Another Cost for Volkswagen, but One that Will Pay them Dividends

We’ve discussed at length the Volkswagen diesel scandal that was finally discovered last August and unveiled publicly in September. Over the past year we’ve heard about how many Volkswagen executives have lost their jobs or resigned due to this scandal and even talked about the possibility that the VW logo would no longer sell vehicles in the US because of this scandal. At the time the scandal was revealed, Volkswagen was in the midst of one of the best sales years they have ever experienced, and then the bottom fell out for them because of a complete lack of trust for the brand with the findings of the diesel engine issues.

While we’ve seen the fact that Volkswagen is prepared to pay customers to replace their vehicles or repair the defeat system to ensure the vehicle is much closer to the emissions standards that are in place, one group of VW partners has not been discussed; the dealers. As an invaluable part of the business of selling cars for Volkswagen, knowing dealers are still partnered with the brand is important. This relationship seemed to be on the verge of collapse with former US CEO Michael Horn resigned, he was considered a champion for the dealers and now the US dealers didn’t have a champion.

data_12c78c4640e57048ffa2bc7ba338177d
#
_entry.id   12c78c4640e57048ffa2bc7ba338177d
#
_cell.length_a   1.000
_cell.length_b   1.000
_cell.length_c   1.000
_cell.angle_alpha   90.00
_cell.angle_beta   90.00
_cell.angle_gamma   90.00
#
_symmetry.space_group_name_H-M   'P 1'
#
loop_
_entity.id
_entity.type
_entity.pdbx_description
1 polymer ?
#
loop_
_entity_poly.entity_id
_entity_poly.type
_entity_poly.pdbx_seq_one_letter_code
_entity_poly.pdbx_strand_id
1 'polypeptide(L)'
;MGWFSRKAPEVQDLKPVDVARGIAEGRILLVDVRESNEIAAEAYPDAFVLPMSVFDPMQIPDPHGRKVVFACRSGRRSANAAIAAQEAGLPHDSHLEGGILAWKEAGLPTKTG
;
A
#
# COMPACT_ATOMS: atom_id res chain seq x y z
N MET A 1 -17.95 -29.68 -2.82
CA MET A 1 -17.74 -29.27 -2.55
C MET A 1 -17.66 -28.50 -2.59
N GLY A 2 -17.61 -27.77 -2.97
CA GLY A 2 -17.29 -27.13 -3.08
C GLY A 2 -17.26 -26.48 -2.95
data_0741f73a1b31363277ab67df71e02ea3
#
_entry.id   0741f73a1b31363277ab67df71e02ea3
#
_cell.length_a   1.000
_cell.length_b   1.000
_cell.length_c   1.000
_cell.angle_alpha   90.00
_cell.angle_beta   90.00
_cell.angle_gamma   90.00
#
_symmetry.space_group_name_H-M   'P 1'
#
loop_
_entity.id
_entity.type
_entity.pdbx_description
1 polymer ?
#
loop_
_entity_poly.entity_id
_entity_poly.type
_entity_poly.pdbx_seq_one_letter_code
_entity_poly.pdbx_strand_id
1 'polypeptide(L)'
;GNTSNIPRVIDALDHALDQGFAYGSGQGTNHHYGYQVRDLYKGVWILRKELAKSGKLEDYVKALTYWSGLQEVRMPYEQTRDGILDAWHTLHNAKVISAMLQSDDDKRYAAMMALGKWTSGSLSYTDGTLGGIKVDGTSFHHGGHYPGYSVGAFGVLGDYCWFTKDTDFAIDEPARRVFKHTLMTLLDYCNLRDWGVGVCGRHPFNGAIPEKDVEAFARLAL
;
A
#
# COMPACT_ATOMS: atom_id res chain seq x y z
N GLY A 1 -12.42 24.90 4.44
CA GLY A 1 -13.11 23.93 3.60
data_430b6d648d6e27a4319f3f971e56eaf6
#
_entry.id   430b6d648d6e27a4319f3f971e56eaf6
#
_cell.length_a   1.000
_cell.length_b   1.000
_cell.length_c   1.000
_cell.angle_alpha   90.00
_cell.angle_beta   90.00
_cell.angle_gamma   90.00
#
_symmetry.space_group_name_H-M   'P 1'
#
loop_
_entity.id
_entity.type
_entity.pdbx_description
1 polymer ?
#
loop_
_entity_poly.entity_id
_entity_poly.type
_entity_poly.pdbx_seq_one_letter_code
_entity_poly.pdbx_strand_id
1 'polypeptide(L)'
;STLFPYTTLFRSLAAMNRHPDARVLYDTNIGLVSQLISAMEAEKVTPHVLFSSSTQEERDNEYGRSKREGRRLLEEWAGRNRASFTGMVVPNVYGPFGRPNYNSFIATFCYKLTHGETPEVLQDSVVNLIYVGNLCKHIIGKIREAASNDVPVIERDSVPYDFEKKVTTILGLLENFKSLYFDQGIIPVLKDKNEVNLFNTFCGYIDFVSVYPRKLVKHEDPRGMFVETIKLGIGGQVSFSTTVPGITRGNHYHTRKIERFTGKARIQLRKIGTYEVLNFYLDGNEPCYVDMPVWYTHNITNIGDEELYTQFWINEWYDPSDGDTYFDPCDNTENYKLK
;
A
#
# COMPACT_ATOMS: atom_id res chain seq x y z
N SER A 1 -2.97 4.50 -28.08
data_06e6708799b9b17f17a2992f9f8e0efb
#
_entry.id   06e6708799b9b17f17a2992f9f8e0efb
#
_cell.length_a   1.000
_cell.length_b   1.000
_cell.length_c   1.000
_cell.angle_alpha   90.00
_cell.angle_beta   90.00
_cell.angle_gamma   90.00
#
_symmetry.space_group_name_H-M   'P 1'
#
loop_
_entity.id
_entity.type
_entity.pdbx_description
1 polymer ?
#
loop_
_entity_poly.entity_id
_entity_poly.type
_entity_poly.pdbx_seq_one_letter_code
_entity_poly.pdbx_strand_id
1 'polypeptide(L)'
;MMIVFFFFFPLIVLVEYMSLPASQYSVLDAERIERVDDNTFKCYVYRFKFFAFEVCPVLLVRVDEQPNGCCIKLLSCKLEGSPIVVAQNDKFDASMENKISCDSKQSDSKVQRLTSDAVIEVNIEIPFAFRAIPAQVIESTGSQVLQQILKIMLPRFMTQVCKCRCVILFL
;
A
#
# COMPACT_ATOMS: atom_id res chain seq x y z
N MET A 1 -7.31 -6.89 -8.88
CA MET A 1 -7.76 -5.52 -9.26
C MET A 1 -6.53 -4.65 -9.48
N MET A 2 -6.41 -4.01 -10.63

Because many dealerships upgraded their showrooms and facilities on the promise of stronger sales before the diesel scandal took place these dealers felt they might be left holding the bag in this relationship. In order to improve the relationship with dealers Volkswagen has agreed in principle to pay dealers back for claimed losses from the scandal. This certainly will cost Volkswagen quite a bit more money but this will be where they can actually begin to recoup some of the money lost because investing back into dealerships can only strengthen their sales position.

While the specifics of the deal haven’t been approved and the agreement is only an agreement in principle this is an impressive and important first step toward repairing the relationship between the parent company and the dealers that sell their vehicles in the US. Without this agreement dealers could have been left with the loss of sales and expenses incurred to upgrade their facilities which might cause some dealers to choose a different brand to sell and severe ties with Volkswagen for the future.

Now that Volkswagen has agreed to pay dealers for their losses, at least a portion of them, the movement forward seems to be coming to light for Volkswagen. This news comes not too long before Volkswagen is about to reveal its new electric platform and begin to offer vehicles to the market that are powered strictly by electricity in order to change their overall reputation. It seems this scandal may be behind them in the near future as we move toward the vehicles and engines that aren’t causing emissions from their exhaust systems that are much greater than they should be.

11.01.16 - Volkswagen Headquarters

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